How to foolproof your password and avoid being a victim of cybercrime

rpm

Admin
Staff member
Joined
Jul 22, 2003
Messages
66,758
How to foolproof your password and avoid being a victim of cybercrime

A study by researchers from Stellenbosch University found that South African password users often lack security-related knowledge, which results in users who tend to “make up their own rules” regarding passwords.

Some users overestimate their password abilities while others underestimate their vulnerability. Kaspersky Lab reported that at least 20% of South Africans mistakenly believe that their passwords would have no value to cybercriminals and as a result do not take the necessary protective measures.
 
Best use a password generator. Like 1Password, Dashlane, or LastPass.
 
Best use a password generator. Like 1Password, Dashlane, or LastPass.

Yep. I use LastPass. Generates passwords like 0Hr^F!1t9Ze7qJ#2 for each of my sites.

Apparently that would take 12 trillion years to hack, and according to passwordmeter.com it has no flaws.

This site says my password would take 35 sextillion years to hack....
https://howsecureismypassword.net/

And this one says... 100% Very Strong.
http://www.passwordmeter.com/

Doesn't that require a super long password though? Do you remember it manually, or just generate unique 20+ digit passwords with a password manager?
 
It would take a desktop PC about
277 septillion years
to crack your password

with spaces:
378 duodecillion years
 
Last edited:
Do not use letters sequential in the alphabet, sequential numbers or letters, or numbers consecutive on keyboards (such as “12345” or “QWERTY”). Longer passwords are more difficult to guess. When creating passwords, keep the risk associated with the use of that password in mind. Choose even stronger, more complex passwords for high risk purposes, such as for internet banking.
Incorrect. A random string of 20 characters will have sequential characters 50% of the time, whatever your measure of sequential is. So excluding those actually results in a non-random password. Doesn't matter much as it would take 100 billion years to crack anyway. But with that in mind even if it would make it weaker you could safely ignore it.
 
Now that you guys are finished comparing passwords and sizes I would like to ask a question.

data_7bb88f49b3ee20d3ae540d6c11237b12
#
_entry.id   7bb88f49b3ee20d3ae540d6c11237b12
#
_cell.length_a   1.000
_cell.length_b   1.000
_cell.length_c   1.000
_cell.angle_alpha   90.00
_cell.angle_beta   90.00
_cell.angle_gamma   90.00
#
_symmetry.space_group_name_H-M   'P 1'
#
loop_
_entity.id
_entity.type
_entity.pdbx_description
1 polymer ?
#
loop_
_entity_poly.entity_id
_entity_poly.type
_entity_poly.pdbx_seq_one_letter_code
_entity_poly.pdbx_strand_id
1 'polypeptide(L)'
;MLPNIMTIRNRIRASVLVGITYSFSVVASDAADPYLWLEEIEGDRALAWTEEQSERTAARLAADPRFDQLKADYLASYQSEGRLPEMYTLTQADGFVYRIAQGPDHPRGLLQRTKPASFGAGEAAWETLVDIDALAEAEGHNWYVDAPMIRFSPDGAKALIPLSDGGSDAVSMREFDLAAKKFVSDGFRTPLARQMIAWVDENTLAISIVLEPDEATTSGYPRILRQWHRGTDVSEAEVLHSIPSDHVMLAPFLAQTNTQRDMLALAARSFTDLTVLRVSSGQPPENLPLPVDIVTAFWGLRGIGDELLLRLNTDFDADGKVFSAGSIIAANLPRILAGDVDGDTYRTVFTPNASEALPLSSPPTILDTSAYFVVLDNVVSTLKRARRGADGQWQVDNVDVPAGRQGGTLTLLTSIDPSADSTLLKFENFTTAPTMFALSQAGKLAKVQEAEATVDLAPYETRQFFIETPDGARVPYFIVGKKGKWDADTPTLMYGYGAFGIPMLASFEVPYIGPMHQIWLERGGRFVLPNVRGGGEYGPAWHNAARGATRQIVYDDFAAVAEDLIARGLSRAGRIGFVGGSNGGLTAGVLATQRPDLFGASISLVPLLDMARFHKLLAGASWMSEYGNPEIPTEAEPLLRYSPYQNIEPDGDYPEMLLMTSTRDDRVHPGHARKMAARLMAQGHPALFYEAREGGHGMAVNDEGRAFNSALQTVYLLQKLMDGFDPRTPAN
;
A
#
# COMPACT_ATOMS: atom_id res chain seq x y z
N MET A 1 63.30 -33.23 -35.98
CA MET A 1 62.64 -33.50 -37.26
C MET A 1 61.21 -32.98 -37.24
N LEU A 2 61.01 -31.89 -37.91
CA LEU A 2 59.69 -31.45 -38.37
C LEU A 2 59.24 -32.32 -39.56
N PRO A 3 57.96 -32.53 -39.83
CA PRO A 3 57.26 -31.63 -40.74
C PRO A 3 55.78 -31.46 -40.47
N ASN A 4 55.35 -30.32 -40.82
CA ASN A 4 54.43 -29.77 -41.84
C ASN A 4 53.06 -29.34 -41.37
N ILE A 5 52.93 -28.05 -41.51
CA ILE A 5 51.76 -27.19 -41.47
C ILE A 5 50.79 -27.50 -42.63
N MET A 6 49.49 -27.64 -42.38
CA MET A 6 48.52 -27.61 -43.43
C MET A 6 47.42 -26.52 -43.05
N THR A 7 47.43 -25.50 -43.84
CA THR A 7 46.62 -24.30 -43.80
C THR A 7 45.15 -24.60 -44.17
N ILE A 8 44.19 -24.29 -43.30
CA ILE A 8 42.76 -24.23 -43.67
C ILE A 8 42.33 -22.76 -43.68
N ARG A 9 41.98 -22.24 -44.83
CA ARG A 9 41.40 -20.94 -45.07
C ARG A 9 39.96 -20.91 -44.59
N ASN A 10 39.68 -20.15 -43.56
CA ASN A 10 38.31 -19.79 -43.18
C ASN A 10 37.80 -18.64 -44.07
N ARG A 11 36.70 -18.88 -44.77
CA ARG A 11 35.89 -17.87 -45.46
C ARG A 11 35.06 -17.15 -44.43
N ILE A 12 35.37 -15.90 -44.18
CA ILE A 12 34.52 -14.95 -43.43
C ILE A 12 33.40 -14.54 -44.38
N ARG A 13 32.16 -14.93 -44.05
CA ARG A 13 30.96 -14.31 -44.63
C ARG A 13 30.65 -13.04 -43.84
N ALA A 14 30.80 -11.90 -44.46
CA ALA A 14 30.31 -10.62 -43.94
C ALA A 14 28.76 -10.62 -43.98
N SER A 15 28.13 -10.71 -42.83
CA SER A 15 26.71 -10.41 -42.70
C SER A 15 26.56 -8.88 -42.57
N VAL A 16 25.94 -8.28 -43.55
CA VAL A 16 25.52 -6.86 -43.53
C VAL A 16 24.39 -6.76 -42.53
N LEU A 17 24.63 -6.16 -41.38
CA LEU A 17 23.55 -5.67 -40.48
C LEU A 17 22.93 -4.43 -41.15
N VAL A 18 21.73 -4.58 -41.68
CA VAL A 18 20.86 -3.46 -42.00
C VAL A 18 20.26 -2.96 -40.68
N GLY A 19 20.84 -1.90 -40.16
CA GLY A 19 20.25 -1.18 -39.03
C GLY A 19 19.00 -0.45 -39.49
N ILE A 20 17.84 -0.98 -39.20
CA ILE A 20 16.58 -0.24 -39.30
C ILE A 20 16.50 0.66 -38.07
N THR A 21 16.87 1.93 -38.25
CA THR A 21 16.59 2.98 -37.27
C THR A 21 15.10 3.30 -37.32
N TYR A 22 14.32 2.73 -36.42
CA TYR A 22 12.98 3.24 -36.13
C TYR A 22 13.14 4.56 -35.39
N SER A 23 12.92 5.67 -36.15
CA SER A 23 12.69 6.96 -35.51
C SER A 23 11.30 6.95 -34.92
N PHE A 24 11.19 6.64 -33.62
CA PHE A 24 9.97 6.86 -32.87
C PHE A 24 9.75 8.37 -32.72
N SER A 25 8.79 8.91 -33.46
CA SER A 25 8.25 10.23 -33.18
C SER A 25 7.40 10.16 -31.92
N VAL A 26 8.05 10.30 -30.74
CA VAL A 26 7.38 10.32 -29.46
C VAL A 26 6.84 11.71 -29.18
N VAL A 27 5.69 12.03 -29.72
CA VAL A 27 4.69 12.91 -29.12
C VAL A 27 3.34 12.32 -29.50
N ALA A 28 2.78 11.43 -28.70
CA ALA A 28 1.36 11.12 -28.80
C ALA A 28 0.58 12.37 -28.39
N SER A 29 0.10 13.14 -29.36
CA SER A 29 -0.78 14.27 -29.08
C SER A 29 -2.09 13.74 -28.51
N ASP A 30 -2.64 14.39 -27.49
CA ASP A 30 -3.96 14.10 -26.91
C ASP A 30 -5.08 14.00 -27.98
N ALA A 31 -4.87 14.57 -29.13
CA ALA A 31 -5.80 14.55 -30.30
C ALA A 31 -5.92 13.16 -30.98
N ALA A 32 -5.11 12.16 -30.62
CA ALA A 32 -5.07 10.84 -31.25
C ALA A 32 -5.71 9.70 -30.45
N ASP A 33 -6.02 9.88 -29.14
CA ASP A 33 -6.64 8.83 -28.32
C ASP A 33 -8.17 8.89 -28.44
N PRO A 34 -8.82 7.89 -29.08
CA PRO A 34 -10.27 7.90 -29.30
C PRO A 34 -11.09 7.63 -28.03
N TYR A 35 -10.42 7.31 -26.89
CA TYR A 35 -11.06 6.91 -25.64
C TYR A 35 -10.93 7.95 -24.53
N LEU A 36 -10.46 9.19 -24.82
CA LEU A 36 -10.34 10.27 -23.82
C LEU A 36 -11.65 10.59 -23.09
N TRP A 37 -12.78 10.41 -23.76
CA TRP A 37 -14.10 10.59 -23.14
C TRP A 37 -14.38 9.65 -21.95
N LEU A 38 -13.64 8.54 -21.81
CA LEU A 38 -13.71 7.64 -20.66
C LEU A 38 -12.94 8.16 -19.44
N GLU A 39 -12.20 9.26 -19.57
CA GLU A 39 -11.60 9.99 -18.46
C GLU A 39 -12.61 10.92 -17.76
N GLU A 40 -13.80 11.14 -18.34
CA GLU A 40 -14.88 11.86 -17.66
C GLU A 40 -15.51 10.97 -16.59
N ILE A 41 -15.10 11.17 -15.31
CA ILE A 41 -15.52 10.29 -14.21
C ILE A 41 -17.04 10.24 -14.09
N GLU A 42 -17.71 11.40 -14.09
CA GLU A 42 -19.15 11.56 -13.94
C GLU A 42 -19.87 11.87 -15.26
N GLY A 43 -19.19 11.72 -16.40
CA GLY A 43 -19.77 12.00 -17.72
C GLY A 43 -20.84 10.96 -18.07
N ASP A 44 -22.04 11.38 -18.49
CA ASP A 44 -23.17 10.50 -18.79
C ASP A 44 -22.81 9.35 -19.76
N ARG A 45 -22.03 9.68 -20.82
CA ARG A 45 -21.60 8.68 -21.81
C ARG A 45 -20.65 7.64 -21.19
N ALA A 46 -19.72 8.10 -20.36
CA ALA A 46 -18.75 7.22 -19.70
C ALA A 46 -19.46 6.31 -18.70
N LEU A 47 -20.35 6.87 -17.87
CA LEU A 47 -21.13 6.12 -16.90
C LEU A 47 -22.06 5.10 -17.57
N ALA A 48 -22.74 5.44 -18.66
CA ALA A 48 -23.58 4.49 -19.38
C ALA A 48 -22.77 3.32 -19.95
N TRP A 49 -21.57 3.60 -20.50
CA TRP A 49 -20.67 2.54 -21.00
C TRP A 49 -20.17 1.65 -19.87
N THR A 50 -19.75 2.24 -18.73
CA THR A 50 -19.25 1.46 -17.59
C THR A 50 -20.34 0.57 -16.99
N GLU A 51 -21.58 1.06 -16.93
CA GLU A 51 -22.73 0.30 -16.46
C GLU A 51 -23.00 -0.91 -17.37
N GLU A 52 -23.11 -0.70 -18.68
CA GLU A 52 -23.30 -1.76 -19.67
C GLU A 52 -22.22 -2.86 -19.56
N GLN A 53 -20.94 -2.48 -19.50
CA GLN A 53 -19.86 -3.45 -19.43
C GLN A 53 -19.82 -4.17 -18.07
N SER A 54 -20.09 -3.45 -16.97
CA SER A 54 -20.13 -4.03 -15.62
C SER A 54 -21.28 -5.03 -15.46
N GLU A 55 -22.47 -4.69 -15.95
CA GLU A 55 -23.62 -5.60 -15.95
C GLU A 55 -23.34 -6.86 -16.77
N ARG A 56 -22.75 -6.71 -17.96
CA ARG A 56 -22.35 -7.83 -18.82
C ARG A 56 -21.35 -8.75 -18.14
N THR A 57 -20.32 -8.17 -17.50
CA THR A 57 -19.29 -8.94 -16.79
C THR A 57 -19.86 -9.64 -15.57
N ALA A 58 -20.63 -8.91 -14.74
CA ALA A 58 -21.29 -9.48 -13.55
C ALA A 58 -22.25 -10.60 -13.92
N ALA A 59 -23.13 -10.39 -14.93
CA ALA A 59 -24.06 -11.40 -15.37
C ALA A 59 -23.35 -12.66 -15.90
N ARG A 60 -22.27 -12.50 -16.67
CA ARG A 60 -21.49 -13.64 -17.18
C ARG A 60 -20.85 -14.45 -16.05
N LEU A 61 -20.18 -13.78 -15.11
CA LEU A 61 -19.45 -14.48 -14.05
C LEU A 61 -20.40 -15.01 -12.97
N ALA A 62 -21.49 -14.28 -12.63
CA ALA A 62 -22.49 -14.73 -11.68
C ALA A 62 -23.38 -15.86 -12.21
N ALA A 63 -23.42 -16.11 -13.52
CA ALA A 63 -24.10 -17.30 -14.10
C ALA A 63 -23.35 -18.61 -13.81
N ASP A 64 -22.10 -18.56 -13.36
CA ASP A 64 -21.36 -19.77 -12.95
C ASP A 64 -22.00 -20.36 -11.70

Security firm Wolfpack Information Risk estimates that cybercrime costs South Africans between R2.5 billion and R5.8 billion annually.

How do they come to these figures?. I would like to know. Serious question.
 
Incorrect. A random string of 20 characters will have sequential characters 50% of the time, whatever your measure of sequential is.
Perhaps you'd like to substantiate that claim, given the normal password boundaries of letters (upper and lower), numbers, punctuation and "special characters"?

Perhaps with the maths that led you to believe that in a random string of chars, 1 out of every two will have at least one "consecutive" char?
 
It seems one of the most important considerations has not been mentioned, which is to use 2 factor authentication whenever it is available.
 
It seems one of the most important considerations has not been mentioned, which is to use 2 factor authentication whenever it is available.

I only use two multifactor authentication for accounts of particular significance. 99% of the time I'm perfectly happy to just have a unique 15 digit password supplied by LastPass. If it gets hacked I can just change it when notified to, and it won't affect my other accounts.
 
Perhaps you'd like to substantiate that claim, given the normal password boundaries of letters (upper and lower), numbers, punctuation and "special characters"?

Perhaps with the maths that led you to believe that in a random string of chars, 1 out of every two will have at least one "consecutive" char?
26 letters x 2 + 10 = 62
So in a 20 character password a 1 out of 62 chance each character will be consecutive. So closer to 1 out of 3 for a 20 character password. Still pretty close though.
 
I only use two multifactor authentication for accounts of particular significance. 99% of the time I'm perfectly happy to just have a unique 15 digit password supplied by LastPass. If it gets hacked I can just change it when notified to, and it won't affect my other accounts.

Agreed - mostly it is only available to accounts of significance anyway (like Google, your bank, Dropbox).
 
Back
Top